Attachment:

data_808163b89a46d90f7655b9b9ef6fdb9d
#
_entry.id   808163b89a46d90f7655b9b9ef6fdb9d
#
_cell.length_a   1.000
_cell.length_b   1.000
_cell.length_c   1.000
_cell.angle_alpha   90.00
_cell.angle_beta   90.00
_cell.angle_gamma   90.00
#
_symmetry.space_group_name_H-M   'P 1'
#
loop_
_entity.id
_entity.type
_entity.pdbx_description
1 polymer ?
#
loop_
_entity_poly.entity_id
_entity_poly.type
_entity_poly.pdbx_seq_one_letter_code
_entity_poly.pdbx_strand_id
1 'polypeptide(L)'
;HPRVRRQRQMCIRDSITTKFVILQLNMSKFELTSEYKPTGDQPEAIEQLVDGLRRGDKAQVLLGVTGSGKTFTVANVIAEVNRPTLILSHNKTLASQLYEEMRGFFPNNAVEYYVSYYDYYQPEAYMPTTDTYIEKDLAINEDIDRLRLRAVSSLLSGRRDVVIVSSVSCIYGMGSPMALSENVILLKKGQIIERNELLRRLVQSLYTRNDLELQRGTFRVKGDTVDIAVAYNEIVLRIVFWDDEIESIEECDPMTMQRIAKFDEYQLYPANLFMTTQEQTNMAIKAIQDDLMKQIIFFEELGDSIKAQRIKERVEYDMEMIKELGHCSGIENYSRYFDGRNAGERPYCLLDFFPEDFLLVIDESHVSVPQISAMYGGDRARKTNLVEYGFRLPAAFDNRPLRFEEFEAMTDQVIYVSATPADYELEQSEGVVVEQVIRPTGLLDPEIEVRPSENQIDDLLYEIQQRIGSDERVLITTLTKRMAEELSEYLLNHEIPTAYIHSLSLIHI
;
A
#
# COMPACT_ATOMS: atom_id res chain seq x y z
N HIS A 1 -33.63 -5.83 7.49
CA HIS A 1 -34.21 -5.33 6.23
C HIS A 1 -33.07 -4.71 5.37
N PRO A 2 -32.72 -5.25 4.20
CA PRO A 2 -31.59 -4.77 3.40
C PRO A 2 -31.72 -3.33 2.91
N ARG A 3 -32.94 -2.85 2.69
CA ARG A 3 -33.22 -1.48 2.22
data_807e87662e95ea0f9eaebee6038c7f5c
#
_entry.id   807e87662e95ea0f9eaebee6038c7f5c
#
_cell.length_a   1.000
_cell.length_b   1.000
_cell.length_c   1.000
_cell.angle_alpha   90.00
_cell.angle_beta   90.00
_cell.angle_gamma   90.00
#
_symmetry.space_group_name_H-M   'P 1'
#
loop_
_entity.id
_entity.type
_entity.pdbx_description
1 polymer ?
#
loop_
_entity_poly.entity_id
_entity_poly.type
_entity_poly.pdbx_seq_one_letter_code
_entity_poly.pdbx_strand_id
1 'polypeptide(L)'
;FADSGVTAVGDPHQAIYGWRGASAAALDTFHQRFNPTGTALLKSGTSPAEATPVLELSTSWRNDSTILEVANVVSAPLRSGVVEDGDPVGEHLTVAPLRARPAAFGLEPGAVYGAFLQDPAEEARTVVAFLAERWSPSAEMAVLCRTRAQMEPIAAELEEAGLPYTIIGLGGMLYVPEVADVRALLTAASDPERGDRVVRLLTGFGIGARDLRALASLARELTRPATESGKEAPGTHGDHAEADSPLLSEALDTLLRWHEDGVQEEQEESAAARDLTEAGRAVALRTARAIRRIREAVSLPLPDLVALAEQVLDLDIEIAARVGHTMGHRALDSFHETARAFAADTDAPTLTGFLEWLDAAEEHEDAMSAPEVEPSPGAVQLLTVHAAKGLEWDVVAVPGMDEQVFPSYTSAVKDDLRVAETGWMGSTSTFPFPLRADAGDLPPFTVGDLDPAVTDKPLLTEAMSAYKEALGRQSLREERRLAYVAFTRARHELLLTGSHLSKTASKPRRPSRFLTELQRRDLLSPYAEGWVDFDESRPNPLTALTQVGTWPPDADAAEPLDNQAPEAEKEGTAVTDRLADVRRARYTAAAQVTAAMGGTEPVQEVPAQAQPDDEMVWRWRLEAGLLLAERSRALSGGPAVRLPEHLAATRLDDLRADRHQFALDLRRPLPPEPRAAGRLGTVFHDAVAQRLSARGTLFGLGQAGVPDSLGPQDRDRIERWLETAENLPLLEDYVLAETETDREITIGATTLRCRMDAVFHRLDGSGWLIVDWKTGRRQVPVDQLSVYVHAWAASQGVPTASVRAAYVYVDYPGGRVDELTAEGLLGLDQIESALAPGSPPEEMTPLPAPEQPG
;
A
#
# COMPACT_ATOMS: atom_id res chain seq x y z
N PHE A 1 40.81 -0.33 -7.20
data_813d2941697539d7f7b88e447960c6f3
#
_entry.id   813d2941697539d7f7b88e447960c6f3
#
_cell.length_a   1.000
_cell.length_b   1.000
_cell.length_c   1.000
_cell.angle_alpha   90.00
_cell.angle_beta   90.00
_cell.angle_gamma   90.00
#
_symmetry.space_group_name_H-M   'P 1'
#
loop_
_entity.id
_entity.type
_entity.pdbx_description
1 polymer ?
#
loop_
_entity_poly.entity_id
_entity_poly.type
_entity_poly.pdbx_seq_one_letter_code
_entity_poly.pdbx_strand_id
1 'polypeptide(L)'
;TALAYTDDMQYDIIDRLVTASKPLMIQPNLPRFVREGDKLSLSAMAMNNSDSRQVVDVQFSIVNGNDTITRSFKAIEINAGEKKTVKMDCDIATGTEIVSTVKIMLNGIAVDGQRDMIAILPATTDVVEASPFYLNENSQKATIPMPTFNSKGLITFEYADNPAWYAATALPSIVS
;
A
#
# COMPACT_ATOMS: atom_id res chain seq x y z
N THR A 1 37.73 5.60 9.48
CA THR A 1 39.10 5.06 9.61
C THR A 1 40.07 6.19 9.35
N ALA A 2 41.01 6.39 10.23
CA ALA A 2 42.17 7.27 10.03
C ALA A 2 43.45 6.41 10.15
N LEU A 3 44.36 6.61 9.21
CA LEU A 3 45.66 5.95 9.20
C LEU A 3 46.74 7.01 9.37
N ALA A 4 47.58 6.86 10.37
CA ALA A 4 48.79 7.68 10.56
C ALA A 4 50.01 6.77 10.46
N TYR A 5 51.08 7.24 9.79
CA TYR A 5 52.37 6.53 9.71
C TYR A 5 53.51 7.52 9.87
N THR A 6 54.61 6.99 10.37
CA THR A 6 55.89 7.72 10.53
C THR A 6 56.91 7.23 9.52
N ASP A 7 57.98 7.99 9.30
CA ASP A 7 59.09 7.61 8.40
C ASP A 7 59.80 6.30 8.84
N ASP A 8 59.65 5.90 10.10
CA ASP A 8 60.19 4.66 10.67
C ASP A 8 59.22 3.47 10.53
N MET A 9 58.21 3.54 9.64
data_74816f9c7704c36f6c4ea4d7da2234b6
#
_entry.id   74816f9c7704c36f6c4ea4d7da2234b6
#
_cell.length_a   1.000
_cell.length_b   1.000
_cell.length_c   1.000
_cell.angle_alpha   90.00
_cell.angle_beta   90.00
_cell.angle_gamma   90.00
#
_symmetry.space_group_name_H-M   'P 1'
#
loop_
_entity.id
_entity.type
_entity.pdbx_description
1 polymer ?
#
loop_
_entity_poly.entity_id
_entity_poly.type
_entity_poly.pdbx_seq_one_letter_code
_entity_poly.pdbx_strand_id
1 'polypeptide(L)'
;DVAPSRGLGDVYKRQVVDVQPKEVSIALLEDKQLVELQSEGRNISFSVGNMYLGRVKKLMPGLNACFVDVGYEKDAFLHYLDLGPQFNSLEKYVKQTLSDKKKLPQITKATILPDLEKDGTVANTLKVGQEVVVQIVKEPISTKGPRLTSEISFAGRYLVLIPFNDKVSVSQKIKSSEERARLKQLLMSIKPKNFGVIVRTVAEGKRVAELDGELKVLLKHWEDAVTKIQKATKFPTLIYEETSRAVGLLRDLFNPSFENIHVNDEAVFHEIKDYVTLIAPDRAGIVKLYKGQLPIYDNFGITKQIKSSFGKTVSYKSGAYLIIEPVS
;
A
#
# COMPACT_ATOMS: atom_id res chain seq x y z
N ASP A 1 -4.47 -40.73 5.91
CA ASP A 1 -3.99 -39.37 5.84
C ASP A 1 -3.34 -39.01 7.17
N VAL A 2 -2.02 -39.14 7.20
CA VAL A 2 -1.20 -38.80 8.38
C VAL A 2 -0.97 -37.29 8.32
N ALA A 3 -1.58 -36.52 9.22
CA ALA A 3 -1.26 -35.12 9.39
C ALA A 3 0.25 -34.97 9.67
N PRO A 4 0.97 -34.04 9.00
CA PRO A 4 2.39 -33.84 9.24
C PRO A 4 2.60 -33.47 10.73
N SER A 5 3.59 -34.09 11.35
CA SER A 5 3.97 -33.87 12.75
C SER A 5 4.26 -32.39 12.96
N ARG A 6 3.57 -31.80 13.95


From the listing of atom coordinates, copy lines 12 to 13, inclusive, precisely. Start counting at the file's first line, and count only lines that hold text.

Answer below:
_symmetry.space_group_name_H-M   'P 1'
#